PPO.49 South Asian ethnicity: Does higher risk of diabetes in pregnancy automatically mean higher risk of adverse perinatal outcomes?

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South Asian (SA) women have an 11 times higher risk of developing diabetes as compared to White British (WB) women. However little is known if they are at similar high risk of adverse perinatal outcomes.


We undertook a retrospective, cross-sectional study of 320 women with diabetes delivering at University Hospitals of Leicester from Jan 2009–Dec 2010 to determine the influence of SA ethnicity on adverse perinatal outcomes.


Compared to WB mothers, SA mothers were younger (p = 0.03), had lower BMI (p < 0.005) and less likely to be hypertensive (p < 0.005). 33% SA women vs. 60% WB were obese (p < 0.005). SA mothers were more likely to be diet-controlled and there was no significant difference in their risk for hypertensive complications or fetal congenital anomalies. SA mothers had higher odds of positive family history of diabetes OR(95% CI) 2.78(1.77–4.4), previous stillbirth 2.56(0.77–8.3). SA women had lower odds of delivering by caesarean section OR 0.66(0.42–1.04) but higher odds of perineal trauma OR 2.06(1.06–4.01). There were 4 stillbirths and 1 neonatal death in the SA group but none in the WB group. SA neonates compared to WB had lower OR for being macrosomic 0.62(0.39–0.99), developing hypoglycaemia 0.49(0.24–1.01) and for NICU admission 0.48(0.26–0.9).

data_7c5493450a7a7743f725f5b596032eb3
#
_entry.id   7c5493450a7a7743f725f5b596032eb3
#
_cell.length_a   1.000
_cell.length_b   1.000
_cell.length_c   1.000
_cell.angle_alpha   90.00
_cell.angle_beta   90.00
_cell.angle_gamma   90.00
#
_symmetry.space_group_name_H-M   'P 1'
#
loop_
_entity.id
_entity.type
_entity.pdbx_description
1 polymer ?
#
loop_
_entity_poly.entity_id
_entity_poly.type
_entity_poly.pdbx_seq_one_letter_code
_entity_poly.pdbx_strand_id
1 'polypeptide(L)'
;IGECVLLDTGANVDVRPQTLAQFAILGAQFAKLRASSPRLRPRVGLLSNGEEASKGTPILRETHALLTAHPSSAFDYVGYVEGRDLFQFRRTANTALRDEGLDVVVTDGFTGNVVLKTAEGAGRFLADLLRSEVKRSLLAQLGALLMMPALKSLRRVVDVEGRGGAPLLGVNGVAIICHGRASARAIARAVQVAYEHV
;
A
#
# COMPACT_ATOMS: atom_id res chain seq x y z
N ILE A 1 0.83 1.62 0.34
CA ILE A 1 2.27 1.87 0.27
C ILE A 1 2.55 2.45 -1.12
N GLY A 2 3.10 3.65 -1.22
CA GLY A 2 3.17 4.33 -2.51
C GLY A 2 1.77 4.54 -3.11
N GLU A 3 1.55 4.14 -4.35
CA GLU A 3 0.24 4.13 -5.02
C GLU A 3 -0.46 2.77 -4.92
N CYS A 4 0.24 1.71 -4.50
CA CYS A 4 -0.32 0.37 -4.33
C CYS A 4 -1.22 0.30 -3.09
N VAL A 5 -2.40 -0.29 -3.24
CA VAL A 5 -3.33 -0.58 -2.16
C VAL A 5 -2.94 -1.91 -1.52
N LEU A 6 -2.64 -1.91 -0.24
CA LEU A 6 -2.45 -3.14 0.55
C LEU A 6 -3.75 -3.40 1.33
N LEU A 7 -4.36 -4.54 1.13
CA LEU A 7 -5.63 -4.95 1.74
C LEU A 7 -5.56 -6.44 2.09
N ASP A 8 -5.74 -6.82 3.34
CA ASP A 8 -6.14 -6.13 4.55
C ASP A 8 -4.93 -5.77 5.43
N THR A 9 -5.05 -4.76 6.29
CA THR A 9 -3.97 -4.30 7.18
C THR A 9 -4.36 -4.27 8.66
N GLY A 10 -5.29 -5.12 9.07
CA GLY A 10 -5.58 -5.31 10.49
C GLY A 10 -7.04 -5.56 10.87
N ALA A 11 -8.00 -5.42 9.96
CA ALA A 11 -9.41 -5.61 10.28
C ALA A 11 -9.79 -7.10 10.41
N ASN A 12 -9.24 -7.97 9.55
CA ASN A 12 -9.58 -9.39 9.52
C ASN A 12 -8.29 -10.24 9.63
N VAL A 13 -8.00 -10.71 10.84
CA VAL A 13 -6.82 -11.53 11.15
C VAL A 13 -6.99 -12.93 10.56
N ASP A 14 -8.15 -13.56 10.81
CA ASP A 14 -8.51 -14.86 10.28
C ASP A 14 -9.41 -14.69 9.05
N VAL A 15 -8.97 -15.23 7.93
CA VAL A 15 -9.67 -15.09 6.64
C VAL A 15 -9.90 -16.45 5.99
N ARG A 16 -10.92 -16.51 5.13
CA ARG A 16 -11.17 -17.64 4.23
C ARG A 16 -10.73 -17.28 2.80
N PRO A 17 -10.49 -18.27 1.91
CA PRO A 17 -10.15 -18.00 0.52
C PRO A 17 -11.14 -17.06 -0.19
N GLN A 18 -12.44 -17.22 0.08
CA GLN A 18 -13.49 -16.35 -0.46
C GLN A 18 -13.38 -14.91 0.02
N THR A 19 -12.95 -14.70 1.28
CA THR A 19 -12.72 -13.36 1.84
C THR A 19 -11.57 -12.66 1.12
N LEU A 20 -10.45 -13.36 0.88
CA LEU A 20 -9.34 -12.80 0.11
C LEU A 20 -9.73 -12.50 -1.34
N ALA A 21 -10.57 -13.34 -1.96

Despite higher risk of diabetes, SA mothers were more likely to be diet-controlled and had better neonatal outcomes. Two rather worrying outcomes are the higher stillbirths in SA and higher obesity in WB. The potential influence of maternal socio-economic status, diet and education need to be explored to guide future counselling and interventions.

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